I am still not clear on the desire of Mapillary to include photos taken at night. Should we or should we not? Are we looking for 24/7 world coverage?
Do it, if the photos are clear and not too blurry.
We agree with @Amiga4000. Though, the tricky thing with the night photos is that if you don’t have a great camera (the app is not too great for this) the photos will be blurry and there is not too much to see.
You can take great night photos, even with a phone that causes slow shutter speed. Actually, even with really expensive cameras and lenses this is a problem. Solution: Put the camera/phone on a tripod. Yes, it takes a lot longer, but some places are beautiful at night.
I do plan on using my tripod later. So far, I have just taken a few test sequences. Deleted some but was happy with the overall results. Thanks for the advice.
Please post the result in this thread. I would really like to see it.
Here is one sequence… http://mapillary.com/map/im/Do8xg8DcP_XgZijqJEd3Gg/photo
I would like a tool to measure height.
I made a sequence in a forest yesterday. Under my walk it became darker and darker, så the last part of the sequence is actually a night sequence. I used the flashlight to light up the area close to me, and I had a stong ledlight to light up the trail a bit farther away.
I am not totally satisfied with the quality, but I’ll keep testing
@Harry, I think it is nice when look at how it is done, e.g. http://www.mapillary.com/map/im/0heuWipkuG62pvZerrHdvg/photo
A flash light does not distribute the light evenly - there is the spot in the center. But using a light that does that (like a strong photography flash) the area closest to you will usually be blown out while the center will be dark (DSLR, raw and HDR is left out here).
In your case I would normally just stop for the day, but some picture is better than no pictures. You can see the path and everything, which is useful to somebody.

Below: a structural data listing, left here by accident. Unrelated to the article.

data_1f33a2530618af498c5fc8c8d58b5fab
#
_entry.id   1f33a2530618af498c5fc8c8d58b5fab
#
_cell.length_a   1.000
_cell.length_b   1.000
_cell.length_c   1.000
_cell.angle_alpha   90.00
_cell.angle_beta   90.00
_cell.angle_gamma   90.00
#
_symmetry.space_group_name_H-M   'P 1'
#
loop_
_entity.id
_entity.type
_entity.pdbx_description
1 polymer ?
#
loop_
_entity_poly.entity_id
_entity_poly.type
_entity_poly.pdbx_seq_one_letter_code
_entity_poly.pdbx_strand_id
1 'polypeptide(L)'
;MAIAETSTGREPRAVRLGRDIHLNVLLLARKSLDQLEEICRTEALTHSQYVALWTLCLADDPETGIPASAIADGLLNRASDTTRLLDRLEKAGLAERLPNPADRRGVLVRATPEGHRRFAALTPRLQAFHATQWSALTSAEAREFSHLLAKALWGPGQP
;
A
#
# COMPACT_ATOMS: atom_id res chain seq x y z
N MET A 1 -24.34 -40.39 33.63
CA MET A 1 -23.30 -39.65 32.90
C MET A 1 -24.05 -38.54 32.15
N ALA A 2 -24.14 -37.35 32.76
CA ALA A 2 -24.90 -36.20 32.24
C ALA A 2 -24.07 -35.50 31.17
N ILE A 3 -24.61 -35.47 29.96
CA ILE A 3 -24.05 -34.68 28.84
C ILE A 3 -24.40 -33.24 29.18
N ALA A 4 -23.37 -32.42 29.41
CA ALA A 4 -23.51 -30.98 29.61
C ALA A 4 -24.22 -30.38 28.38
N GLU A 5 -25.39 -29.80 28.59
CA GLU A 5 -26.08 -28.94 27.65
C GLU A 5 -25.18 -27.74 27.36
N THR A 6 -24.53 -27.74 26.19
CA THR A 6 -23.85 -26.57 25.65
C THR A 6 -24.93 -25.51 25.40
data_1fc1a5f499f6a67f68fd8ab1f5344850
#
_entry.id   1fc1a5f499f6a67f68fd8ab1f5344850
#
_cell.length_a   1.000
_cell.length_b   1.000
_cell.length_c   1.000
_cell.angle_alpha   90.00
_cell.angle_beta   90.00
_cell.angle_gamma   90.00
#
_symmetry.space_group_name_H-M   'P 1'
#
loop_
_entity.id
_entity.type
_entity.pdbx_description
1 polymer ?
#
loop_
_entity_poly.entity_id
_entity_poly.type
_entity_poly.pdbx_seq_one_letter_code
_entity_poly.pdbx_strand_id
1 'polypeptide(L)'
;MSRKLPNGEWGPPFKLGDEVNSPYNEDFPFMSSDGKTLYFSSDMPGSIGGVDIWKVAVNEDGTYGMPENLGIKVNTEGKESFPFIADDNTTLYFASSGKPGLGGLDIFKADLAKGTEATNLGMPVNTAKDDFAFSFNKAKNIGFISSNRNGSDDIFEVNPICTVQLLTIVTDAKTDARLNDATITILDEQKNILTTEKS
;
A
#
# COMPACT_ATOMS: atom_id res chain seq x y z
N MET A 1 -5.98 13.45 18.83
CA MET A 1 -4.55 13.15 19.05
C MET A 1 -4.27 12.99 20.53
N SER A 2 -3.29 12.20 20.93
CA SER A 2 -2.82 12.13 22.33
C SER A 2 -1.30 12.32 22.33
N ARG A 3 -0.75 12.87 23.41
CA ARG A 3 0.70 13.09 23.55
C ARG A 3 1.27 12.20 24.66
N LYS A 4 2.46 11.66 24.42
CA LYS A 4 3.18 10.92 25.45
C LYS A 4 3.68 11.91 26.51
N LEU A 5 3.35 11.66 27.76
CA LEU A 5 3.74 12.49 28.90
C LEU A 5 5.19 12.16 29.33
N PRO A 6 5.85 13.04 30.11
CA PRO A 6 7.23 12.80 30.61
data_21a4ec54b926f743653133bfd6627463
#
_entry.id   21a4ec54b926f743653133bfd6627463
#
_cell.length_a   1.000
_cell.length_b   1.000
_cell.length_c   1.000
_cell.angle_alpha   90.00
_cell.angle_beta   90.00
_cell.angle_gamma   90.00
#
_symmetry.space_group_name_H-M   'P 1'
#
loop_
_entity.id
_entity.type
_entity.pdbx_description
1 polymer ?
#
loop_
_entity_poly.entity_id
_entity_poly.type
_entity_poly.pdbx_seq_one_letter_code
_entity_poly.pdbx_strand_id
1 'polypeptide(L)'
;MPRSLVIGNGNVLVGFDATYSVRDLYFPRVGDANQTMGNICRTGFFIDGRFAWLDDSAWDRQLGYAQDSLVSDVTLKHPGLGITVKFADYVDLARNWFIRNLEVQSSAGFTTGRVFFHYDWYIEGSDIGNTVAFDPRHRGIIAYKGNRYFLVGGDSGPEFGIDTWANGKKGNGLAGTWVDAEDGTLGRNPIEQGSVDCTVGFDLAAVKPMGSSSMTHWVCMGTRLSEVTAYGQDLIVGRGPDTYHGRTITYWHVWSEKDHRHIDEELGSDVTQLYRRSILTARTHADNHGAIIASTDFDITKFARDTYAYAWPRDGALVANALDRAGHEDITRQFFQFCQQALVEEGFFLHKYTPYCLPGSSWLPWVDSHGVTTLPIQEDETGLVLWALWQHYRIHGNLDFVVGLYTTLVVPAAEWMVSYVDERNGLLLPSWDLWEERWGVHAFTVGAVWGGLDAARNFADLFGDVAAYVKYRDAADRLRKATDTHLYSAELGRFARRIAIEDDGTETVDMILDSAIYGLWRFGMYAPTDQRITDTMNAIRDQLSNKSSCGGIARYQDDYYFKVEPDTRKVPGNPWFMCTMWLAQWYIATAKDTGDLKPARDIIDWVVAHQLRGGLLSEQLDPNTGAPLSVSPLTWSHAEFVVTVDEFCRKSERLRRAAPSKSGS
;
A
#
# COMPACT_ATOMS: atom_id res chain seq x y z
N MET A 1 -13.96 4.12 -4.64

I think that the only way to make it better is to put the phone (I assume) on a tripod and take each photo with a very slow shutter speed. Even one of the good battery powered LED panels, with even light distribution, will light the close areas up much more than the far areas. and you should use multiple lights and set them up for each shot to get really good images.
I used a casio exilim camera with gps with som possibilities to adjust flash, iso value and some more. The flash only lights upp a few meter. But I had this pocket light with me
And used it to light upp the path a bit ahead. That is the bright spot you see.
My goal was to see if it is possible to make decent night time photos of a dark forest without loosing the feeling of being in the forest att night. But I agree that a tripod would be useful
Of course I am going to complete the sequence with daylight photos of the same track
Yesterday I had some time to spent on Kassel Train Station Willhelmshöhe, I tried some night shots:
went quite well, walk 1-3 m, take a shot, walk, take a shot…
I found a hack to make long exposed photos with a gopro hero 3+
I tried a picture tonight, but I’ll make a real sequence later
night photos can be very useful to see what a location looks like at night, of course.
while not using a tripod, stopping to take handheld pictures works out somewhat ok : http://www.mapillary.com/map/im/ahiWF04B3UFmj-rlesaDTQ/photo
It turns out that my GoPro 3 takes very decent citynight photos with it original settings. I did use a tripod though and took seperate pictures (no timelapse) so I had the time to put down the tripod before I take a picture. But it does feel a bit silly to walkaround with a tripod and take a picture every few meters
Compare these GoPro pictures:
So the night photos… chicken and egg situation
If you feel silly @Harry, then see this guy http://www.hoholtphoto.com/ who does exactly that. He makes time lapses in my town of Aarhus, Denmark. He uses a tripod and moves it just a few inches between frames.
Fantastic timelapses, really impressive, but it sure looks silly when he’s taking time lapses
That does not matter if the result is great. I have looked silly many times, with a camera, and you get used to it